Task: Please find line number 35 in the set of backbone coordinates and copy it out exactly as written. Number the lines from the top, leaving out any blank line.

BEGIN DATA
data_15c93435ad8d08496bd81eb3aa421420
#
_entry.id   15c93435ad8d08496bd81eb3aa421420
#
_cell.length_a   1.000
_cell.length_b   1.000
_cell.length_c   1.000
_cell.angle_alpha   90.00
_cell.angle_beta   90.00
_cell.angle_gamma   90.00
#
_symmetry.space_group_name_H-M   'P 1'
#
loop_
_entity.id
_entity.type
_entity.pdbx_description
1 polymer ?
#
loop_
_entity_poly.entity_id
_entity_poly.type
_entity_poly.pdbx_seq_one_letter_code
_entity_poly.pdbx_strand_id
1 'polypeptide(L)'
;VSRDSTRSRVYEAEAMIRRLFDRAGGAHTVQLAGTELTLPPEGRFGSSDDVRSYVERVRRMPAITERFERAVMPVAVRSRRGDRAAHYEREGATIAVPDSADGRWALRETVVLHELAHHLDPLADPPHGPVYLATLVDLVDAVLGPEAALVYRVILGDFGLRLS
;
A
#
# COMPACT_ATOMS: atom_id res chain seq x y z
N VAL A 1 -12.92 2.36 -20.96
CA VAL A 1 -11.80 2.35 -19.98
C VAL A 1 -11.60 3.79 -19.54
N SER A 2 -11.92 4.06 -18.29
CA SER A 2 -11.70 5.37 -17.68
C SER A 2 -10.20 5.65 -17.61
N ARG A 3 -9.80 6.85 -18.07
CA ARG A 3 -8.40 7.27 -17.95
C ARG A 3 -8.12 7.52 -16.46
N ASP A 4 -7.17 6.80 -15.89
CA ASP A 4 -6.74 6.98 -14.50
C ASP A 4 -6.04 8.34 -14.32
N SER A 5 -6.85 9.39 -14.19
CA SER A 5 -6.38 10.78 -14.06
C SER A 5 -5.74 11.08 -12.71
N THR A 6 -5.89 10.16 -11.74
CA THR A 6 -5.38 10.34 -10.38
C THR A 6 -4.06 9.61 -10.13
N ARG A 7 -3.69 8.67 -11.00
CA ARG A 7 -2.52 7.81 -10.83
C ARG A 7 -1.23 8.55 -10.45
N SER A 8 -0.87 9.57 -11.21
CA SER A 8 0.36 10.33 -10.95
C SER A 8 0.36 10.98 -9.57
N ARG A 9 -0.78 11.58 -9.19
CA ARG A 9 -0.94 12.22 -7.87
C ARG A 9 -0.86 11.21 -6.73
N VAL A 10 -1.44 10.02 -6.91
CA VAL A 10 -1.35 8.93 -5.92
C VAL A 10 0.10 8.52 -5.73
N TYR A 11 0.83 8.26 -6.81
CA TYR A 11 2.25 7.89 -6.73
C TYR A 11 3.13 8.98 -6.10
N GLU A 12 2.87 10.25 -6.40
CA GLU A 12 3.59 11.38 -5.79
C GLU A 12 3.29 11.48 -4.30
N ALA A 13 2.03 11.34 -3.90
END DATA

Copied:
CA SER A 2 -11.70 5.37 -17.68